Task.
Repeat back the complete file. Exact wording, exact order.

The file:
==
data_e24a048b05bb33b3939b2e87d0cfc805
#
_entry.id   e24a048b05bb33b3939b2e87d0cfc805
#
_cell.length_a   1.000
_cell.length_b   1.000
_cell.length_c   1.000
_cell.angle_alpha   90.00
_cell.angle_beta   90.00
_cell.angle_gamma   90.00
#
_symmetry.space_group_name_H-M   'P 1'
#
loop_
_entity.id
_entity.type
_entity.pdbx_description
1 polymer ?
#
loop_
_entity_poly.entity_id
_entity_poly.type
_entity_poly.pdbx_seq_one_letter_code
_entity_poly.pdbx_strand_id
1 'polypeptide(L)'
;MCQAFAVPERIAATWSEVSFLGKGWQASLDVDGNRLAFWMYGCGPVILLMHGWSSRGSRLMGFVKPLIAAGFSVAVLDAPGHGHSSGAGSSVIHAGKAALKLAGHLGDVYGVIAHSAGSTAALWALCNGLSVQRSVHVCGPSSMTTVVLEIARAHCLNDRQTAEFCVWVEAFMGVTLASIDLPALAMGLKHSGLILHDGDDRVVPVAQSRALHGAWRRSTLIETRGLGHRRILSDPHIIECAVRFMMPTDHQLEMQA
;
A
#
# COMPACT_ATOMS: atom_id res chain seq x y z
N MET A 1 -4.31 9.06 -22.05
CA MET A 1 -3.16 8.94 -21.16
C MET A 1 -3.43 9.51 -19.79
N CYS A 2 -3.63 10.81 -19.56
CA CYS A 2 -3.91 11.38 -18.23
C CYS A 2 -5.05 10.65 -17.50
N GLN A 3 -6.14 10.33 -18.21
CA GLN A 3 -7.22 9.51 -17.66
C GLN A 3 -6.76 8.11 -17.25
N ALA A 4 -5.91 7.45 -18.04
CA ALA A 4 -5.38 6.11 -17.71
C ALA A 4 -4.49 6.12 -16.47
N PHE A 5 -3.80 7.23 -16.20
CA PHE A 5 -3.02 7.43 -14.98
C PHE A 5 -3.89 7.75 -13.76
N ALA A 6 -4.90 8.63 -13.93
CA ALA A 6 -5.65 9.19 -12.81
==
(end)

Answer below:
data_e24a048b05bb33b3939b2e87d0cfc805
#
_entry.id   e24a048b05bb33b3939b2e87d0cfc805
#
_cell.length_a   1.000
_cell.length_b   1.000
_cell.length_c   1.000
_cell.angle_alpha   90.00
_cell.angle_beta   90.00
_cell.angle_gamma   90.00
#
_symmetry.space_group_name_H-M   'P 1'
#
loop_
_entity.id
_entity.type
_entity.pdbx_description
1 polymer ?
#
loop_
_entity_poly.entity_id
_entity_poly.type
_entity_poly.pdbx_seq_one_letter_code
_entity_poly.pdbx_strand_id
1 'polypeptide(L)'
;MCQAFAVPERIAATWSEVSFLGKGWQASLDVDGNRLAFWMYGCGPVILLMHGWSSRGSRLMGFVKPLIAAGFSVAVLDAPGHGHSSGAGSSVIHAGKAALKLAGHLGDVYGVIAHSAGSTAALWALCNGLSVQRSVHVCGPSSMTTVVLEIARAHCLNDRQTAEFCVWVEAFMGVTLASIDLPALAMGLKHSGLILHDGDDRVVPVAQSRALHGAWRRSTLIETRGLGHRRILSDPHIIECAVRFMMPTDHQLEMQA
;
A
#
# COMPACT_ATOMS: atom_id res chain seq x y z
N MET A 1 -4.31 9.06 -22.05
CA MET A 1 -3.16 8.94 -21.16
C MET A 1 -3.43 9.51 -19.79
N CYS A 2 -3.63 10.81 -19.56
CA CYS A 2 -3.91 11.38 -18.23
C CYS A 2 -5.05 10.65 -17.50
N GLN A 3 -6.14 10.33 -18.21
CA GLN A 3 -7.22 9.51 -17.66
C GLN A 3 -6.76 8.11 -17.25
N ALA A 4 -5.91 7.45 -18.04
CA ALA A 4 -5.38 6.11 -17.71
C ALA A 4 -4.49 6.12 -16.47
N PHE A 5 -3.80 7.23 -16.20
CA PHE A 5 -3.02 7.43 -14.98
C PHE A 5 -3.89 7.75 -13.76
N ALA A 6 -4.90 8.63 -13.93
CA ALA A 6 -5.65 9.19 -12.81